How can you visualize the relationship between classes and objects in SystemVerilog? This is the first post in a series on Object-Oriented Programming in SystemVerilog and UVM. To best absorb this, you should know how to write a class in SystemVerilog. Let’s get started!
When you first learn OOP, it can be easy to mix up class variables and objects. I started when I was, so this was especially hard. Get ready to flex your brain muscles! How are objects like a neighborhood?
For a quick review of the terms in this article, see Dave’s excellent description.
Variables and values
In Verilog, a variable v has a value, 5, so I would say that v has the value 5, a direct relationship.
OOP has a two-step relationship between class variables, properties, and values. As you read this article, I encourage you to fire up your favorite editor, wrap these code examples with module-endmodule and simulate with your favorite tool, stepping through the code with the GUI. Don’t just lean back and read – lean forward and absorb what you see! A true engineer practices their craft and improves their skills.
Welcome to my neighborhood
The blueprint for a house says what the house will look like, with N doors and M windows. However, you can’t live in a blueprint – you need to construct the house, which occupies physical space. Here is a house with 1 door, 1 window, painted blue.
Build enough houses and you have a neighborhood of houses, each identical, but separate. You can have many identical houses so how do you tell them apart? In this image, each has a different color and address.
When you want to describe group of related features and functionality in SystemVerilog, such as a transaction, describe it with a class. The transaction has properties (variables) such as data and address, and methods (subroutines) that operate on the properties. A class encapsulates these properties and methods, describing what is in the transaction and how it operates. Think of the class as the blueprint for a transaction.
Construct an object
In the neighborhood above, you need to build a house as you can’t live in a blueprint. Likewise, a transaction class describes what it looks like, but you need to build a transaction object to provide space in memory for the address and data values. When you construct an object, the simulator allocates a chunk of memory to hold all the properties for a single class, such as a transaction.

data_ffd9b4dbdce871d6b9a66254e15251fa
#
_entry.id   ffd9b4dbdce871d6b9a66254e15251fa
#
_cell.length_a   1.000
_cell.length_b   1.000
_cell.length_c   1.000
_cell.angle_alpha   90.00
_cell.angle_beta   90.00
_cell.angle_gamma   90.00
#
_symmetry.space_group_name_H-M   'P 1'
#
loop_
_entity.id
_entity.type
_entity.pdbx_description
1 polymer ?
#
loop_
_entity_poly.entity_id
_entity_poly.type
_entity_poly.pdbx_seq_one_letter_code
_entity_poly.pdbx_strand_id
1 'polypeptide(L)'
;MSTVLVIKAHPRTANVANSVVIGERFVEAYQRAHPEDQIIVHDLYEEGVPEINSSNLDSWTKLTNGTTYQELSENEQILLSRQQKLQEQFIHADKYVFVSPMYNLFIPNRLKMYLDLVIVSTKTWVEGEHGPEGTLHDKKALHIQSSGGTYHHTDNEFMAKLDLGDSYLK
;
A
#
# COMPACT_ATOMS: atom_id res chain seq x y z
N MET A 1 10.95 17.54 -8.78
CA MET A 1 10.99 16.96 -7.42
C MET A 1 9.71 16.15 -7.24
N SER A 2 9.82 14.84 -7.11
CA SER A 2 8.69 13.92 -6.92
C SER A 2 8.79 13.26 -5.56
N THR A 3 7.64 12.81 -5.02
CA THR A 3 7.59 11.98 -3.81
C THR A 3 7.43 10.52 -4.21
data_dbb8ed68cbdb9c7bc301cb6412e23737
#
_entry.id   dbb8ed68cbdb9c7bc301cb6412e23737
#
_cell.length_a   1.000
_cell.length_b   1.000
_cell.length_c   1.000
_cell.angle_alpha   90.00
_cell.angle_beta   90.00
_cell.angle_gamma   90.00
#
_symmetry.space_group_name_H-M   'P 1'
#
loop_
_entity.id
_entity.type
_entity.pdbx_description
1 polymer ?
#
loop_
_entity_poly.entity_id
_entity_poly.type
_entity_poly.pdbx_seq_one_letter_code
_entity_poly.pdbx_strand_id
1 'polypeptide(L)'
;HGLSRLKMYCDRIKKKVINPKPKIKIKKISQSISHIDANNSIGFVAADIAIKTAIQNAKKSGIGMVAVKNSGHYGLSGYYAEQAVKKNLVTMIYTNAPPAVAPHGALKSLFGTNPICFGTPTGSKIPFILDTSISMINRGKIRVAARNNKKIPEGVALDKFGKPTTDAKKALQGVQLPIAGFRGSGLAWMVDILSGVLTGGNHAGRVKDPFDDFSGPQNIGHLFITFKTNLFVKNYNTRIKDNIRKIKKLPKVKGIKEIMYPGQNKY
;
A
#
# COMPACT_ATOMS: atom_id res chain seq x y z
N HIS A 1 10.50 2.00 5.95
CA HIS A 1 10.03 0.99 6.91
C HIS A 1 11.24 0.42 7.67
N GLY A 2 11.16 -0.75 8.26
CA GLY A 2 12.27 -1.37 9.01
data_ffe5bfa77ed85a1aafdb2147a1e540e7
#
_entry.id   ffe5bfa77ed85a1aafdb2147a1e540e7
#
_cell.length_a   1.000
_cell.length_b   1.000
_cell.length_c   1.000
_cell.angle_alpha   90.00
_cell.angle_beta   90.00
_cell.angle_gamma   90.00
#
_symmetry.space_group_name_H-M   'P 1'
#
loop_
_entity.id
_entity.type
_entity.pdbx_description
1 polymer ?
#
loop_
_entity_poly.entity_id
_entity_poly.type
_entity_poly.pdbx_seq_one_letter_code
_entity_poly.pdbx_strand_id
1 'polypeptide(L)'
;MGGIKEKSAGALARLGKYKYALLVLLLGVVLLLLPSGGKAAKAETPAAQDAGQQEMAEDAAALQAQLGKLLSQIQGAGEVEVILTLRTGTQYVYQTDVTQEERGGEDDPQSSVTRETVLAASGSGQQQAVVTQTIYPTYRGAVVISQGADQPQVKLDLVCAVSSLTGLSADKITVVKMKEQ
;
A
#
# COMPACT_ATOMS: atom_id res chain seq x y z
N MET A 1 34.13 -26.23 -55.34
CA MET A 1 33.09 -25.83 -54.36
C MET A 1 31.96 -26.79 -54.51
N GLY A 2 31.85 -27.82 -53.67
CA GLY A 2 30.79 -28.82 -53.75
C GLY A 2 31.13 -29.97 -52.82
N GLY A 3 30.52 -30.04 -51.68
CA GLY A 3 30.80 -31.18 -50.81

Here is a SystemVerilog class for a TX transaction with data and an ID.
class Tx; bit [31:0] data; bit [23:0] id; endclass
A SystemVerilog object is stored in memory at a given address. In other languages you would refer to the object with pointer that holds its address. SystemVerilog uses a handle, which has both the address and the type, such as the Tx type. A class variable holds the handle. Here is an object (house) at address 1, and the class variable (mailbox) that points to it. (This is not the SystemVerilog mailbox type – just a rough dwelling analogy.)
Now declare the class variable t1 of type Tx.
Initially, t1 equals null, which means it does not point to any object. Construct a Tx object by calling the special function new().
t1 = new();
SystemVerilog allocates space for the Tx object and returns a handle to the object. The class variable t1 now holds that handle.
Because a handle includes the type of the object, you can only assign it to the appropriate class variable. You can’t assign a Tx handle to a Xbus class variable. This check for compatibility is why a SystemVerilog handles are called “type-safe”.
class Xbus; bit [31:0] data, addr; int id; endclass Xbus x1; initial x1 = t1; // Illegal code: mismatched types; won't compile.
One step beyond
Don’t confuse the class variable and the object. Construct a Tx object using the handle t1 and give it the ID 42.
Tx t1, t2; t1 = new(); t1.data = 2; t1.id = 42;
At this point you might be tempted to call the object “t1”. After all, you just set the value of data and id with the name “t1”. This relationship looks like:
t2 = t1; t2.data = 8; $display(t1.data); // Displays: 8
Two class variables now point to a single object. You changed the variable in the one object with the t2 class variable and printed with t1. The connection between the class variables and the object is through the handles.
Don’t call the object t1 or t2 – those are the class variable names. If you set t1 to null, t2 still has a handle to the object.
t1 = null; t2.data = 7;
What’s in a name?
How should you refer to an object? SystemVerilog doesn’t let you see the address where an object is stored in memory. I like to make a property such as an integer ID or string name. I might have a whole “neighborhood” of objects and need to tell them apart. I could call the above object, “42”.
A SystemVerilog variable is tightly connected to its value. In contrast, a class variable refers to an object, which has variables, a looser connection. More details in the next post!
Some SystemVerilog users, like myself, are lazy and use the term “handle” (type-safe pointer) to refer to a class variable (stores a handle).
Here is the next post in this series.